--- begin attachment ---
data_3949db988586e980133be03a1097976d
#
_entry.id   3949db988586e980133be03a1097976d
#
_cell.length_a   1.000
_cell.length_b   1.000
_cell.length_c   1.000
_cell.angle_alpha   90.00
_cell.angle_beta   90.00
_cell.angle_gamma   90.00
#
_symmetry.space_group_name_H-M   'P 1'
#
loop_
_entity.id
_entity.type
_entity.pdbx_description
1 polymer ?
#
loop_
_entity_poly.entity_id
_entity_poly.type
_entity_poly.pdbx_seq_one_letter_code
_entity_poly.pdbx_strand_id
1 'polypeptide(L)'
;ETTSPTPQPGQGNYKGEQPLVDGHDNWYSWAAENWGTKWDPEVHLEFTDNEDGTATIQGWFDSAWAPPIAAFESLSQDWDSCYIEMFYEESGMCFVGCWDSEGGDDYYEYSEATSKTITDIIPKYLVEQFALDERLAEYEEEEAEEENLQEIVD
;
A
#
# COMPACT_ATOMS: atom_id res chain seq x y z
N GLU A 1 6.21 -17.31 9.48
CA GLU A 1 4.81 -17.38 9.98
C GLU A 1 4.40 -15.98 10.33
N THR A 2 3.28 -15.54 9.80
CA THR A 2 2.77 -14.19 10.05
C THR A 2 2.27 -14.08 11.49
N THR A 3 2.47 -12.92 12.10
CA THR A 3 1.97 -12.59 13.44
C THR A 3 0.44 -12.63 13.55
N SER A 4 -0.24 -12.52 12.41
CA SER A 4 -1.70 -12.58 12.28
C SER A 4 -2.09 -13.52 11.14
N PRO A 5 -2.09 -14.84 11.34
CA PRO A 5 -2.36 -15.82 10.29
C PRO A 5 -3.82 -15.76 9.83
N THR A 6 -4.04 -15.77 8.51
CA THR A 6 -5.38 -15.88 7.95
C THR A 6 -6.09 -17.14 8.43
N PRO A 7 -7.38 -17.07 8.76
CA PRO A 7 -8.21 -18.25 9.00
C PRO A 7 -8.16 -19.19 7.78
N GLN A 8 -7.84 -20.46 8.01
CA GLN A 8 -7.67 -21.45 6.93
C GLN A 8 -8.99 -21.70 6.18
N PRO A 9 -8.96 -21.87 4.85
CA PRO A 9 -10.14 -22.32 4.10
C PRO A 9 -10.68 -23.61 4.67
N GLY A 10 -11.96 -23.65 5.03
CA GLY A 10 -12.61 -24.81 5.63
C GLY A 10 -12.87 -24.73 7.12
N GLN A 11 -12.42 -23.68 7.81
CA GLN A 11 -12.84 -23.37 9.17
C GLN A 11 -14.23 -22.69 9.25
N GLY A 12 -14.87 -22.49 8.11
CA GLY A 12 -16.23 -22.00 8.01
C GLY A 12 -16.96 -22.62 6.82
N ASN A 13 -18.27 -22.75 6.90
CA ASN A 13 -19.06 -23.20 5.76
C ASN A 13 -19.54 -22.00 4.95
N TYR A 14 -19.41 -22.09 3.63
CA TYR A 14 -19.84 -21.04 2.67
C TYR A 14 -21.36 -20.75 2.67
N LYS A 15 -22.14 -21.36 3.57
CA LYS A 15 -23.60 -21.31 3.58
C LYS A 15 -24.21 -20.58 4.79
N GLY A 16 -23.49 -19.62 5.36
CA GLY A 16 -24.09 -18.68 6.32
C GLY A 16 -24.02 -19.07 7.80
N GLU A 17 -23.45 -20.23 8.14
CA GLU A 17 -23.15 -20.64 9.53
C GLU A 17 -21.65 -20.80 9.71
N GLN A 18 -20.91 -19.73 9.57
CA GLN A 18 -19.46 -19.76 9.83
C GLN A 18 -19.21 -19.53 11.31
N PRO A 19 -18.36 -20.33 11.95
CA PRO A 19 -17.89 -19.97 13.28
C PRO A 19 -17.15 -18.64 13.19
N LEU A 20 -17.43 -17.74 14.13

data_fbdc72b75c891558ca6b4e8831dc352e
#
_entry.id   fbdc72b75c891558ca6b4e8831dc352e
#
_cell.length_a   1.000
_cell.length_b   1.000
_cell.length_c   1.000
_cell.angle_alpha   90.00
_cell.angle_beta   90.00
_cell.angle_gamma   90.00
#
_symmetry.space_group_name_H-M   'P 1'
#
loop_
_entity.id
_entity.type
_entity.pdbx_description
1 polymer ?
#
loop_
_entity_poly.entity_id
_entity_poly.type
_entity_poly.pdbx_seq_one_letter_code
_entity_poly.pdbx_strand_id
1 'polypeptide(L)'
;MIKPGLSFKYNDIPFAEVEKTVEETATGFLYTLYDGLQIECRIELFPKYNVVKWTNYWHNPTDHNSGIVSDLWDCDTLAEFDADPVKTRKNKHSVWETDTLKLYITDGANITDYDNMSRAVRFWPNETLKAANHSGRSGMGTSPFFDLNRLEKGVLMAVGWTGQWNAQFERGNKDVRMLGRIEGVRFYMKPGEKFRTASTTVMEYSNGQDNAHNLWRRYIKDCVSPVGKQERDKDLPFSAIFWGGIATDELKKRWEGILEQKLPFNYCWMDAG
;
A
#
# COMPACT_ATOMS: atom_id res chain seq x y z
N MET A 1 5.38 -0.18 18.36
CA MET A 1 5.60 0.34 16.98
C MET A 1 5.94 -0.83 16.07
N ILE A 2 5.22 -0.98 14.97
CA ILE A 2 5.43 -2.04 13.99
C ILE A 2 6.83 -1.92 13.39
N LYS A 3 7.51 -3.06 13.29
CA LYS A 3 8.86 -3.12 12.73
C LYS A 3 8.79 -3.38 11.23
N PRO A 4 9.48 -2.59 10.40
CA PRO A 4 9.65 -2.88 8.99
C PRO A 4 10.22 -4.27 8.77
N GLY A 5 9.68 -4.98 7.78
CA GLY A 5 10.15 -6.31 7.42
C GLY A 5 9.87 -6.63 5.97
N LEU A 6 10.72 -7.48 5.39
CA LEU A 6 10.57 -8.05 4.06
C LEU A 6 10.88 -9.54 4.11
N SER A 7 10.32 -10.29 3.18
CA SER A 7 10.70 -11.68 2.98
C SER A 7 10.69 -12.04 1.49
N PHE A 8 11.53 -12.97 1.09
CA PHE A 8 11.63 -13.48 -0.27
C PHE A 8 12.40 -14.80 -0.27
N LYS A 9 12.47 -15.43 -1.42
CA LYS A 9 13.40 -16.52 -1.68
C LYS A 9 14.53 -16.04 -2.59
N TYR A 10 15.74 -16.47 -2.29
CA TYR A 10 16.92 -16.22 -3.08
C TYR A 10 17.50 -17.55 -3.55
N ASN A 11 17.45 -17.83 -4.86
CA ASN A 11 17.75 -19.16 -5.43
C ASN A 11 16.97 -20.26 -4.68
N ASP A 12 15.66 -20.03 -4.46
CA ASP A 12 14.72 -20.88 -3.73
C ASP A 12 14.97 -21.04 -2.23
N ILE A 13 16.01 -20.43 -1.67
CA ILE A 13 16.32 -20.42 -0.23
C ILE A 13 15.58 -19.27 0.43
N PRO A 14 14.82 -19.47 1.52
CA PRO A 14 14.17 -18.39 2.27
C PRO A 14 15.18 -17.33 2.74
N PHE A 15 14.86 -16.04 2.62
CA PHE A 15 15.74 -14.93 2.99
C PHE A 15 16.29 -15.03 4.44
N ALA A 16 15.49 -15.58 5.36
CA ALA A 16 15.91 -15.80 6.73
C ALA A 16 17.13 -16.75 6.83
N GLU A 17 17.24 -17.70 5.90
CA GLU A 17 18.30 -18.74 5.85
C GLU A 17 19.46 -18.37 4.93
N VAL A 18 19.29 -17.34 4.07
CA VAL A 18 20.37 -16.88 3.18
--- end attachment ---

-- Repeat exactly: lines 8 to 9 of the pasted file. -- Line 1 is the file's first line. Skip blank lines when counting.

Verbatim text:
_cell.angle_alpha   90.00
_cell.angle_beta   90.00